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IBM "Q" quantum computer on display in San Francisco. Photo: Scott Rosenberg/Axios

Quantum computing will enter the mainstream faster than most of us realize, a panel of experts told a San Francisco crowd earlier this week — with some important real-world applications emerging within five years.

Why it matters: Quantum computers won't replace the semiconductor-based electronic computers we live with today, but they might speed up the solving of fiendishly difficult problems in fields like molecular imaging, cryptography, probability and artificial intelligence. Once they do that, they will make fortunes, disrupt businesses — and open the door to a host of potential new problems.

"Within 5 years, we're going to see something that makes everyone look up and say, 'Wow, how is this possible?'" said Arvind Krishna, director of research at IBM, at a Tuesday event hosted by the Churchill Club.

How they work: Quantum computers exploit characteristics of subatomic particles — superposition and entanglement — to perform computations using quantum bits or qubits. Conventional bits are binary — they're either 1 or 0, "on" or "off." A qubit can be on, off, or both at the same time.

That enables quantum computers to achieve "a tremendous speedup in the parallel-ness of computation," said Kam Moler, Stanford professor of physics. While Google's 72-qubit computer is the biggest yet, experts say 100-qubit machines are on the horizon.

But, but, but:

  • Quantum computers are still really hard to build. Qubits need to operate at extreme colds, near absolute zero, to keep errors from creeping into their work. Even there, "decoherence" eventually kicks in — random information replaces the data you input.
  • The high error rates in quantum computing can be corrected for in programming, but even so, they make it less suited for calculations that require exactness and better for those involving probability.
  • Creating software for quantum computers requires programmers to rethink basic principles that have held sway in "classical computing" for 75 years.

The crypt-apocalypse: One realm that quantum computing could disrupt sooner rather than later is cryptography. Today's encryption systems typically involve factoring large numbers, and quantum computers can do that much faster than regular computers.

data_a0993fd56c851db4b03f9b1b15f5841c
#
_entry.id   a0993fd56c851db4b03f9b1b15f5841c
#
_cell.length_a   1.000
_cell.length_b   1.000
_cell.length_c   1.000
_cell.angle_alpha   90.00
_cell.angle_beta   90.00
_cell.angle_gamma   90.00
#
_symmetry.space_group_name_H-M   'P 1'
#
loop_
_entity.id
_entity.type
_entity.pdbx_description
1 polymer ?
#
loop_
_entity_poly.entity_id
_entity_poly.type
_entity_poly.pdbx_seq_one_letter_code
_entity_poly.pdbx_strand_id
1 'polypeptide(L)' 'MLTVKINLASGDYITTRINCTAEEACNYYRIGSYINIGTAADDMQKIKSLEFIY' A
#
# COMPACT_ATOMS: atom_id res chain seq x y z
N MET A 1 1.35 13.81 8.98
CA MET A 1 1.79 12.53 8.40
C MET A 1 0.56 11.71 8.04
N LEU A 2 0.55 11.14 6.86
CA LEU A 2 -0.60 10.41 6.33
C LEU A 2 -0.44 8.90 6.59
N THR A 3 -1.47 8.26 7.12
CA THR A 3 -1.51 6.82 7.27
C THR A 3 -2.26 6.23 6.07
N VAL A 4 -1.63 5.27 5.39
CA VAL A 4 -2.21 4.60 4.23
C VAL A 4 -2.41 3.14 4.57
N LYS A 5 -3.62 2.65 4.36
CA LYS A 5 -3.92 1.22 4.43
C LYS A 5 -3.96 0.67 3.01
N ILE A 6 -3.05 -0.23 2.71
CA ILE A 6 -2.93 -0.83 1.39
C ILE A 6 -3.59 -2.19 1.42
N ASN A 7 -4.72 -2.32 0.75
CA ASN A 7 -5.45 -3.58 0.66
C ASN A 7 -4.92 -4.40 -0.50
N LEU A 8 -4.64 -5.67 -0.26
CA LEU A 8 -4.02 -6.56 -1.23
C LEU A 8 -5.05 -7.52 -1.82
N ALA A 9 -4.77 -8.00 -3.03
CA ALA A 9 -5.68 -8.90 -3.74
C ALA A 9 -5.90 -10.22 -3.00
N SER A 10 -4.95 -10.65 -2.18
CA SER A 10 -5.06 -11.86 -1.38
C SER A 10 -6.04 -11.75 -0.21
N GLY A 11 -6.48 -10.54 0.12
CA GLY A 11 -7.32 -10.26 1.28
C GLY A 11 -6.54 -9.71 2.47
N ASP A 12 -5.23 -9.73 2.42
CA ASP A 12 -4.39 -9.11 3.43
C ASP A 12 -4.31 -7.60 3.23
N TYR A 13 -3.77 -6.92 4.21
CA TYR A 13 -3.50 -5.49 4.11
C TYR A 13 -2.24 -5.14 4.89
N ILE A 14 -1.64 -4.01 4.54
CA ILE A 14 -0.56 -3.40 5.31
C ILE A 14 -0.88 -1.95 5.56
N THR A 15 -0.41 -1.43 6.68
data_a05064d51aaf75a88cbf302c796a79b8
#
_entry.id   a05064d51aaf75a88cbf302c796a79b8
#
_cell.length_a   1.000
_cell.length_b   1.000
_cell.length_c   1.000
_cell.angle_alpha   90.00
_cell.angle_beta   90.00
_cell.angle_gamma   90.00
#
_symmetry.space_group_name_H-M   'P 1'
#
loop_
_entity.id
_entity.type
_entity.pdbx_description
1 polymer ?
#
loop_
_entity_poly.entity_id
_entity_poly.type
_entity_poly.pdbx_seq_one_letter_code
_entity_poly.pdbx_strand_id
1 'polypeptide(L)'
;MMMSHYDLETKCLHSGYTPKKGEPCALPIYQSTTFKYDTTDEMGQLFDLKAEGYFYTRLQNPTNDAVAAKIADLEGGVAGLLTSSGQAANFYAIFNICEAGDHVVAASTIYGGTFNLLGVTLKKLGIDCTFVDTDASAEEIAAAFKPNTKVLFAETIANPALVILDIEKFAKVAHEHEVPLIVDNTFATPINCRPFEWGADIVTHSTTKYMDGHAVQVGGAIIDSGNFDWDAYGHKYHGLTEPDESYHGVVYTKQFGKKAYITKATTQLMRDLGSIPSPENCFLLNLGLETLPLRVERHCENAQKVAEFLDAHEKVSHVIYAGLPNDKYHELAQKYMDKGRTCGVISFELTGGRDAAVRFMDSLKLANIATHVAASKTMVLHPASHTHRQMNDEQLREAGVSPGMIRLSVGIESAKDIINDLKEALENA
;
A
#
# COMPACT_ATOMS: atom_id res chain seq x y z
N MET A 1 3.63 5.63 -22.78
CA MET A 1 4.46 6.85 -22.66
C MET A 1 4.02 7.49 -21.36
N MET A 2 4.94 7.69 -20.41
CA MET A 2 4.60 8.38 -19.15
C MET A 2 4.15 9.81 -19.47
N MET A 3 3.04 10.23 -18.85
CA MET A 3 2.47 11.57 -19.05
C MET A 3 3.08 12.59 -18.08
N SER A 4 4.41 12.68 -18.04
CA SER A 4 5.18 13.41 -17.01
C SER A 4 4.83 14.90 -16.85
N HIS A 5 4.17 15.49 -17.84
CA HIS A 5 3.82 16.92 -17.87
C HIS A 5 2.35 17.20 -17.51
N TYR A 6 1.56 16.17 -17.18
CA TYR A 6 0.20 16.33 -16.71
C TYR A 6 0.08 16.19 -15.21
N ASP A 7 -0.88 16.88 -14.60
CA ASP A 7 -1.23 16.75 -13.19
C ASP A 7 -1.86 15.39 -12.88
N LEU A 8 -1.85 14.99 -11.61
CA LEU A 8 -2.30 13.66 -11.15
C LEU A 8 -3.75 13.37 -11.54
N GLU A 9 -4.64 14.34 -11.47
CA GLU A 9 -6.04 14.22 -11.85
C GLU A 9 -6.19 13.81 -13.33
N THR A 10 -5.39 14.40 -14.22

That means once they get good enough, quantum machines will be able to crack most of today's encryption techniques. By then experts hope to have new techniques in hand for protecting contemporary data, but the data you securely store today will become insecure at that time.

"If you want to keep data safe for 10 years, you should seriously consider moving to alternate encryption now," Krishna said.

Where they'll be: Near-absolute zero isn't coming to your desktop. Quantum computers will live in special facilities for the foreseeable future, but they'll be accessible, and programmable, from the cloud. According to Krishna, 80,000 people have already taken runs at writing programs for IBM's Q quantum computer from the web.

Go deeper

Updated 8 hours ago - World

UK government: Kremlin has plan "to install pro-Russian leadership" in Ukraine

British Foreign Secretary Elizabeth Truss. Photo: Gints Ivuskans / AFP via Getty Images

The United Kingdom's Foreign Secretary on Saturday night said the government has "information that indicates the Russian Government is looking to install a pro-Russian leader in Kyiv as it considers whether to invade and occupy Ukraine."

Driving the news: U.S. National Security Council spokeswoman Emily Horne called the intelligence "deeply concerning" in a statement to Axios. The Biden administration has said Russia is actively manufacturing a pretext for invasion and warned that Putin could use joint military exercises in Belarus as cover to invade from the north.

Updated 9 hours ago - Science

This powerful new accelerator looks for keys to the center of atoms

Illustration: Eniola Odetunde/Axios

Nuclear physicists trying to piece together how atoms are built are about to get a powerful new tool.

Why it matters: When the Facility for Rare Isotope Beams begins experiments later this spring, physicists from around the world will use the particle accelerator to better understand the inner workings of atoms that make up all the matter that can be seen in the universe.

Updated 9 hours ago - Politics & Policy

Omicron dashboard

Illustration: Aïda Amer/Axios

  1. Health: FDA OKs antiviral drug remdesivir for non-hospitalized COVID patients — Walensky: CDC language "pivoting" on "fully vaccinated" — Pfizer and Moderna boosters overwhelmingly prevent Omicron hospitalizations, CDC finds.
  2. Vaccines: The case for Operation Warp Speed 2.0 — Teens and adults missed 37 million vaccinations during COVID — Team USA 100% vaccinated against COVID ahead of Beijing Olympics — Kids' COVID vaccination rates are particularly low in rural America — Annual COVID vaccine preferable to boosters, says Pfizer CEO.
  3. Politics: Arizona governor sues Biden administration over COVID funds tied to mandates — Biden concedes U.S. should have done more testing — Arizona says it "will not be intimidated" by Biden on anti-mask school policies.
  4. World: American Airlines flight to London forced to turn around over mask dispute — WHO: COVID health emergency could end this year — Greece imposes vaccine mandate for people 60 and older — Austria approves COVID vaccine mandate for adults — Beijing officials urge COVID-19 "emergency mode" before Winter Olympics.
  5. Variant tracker

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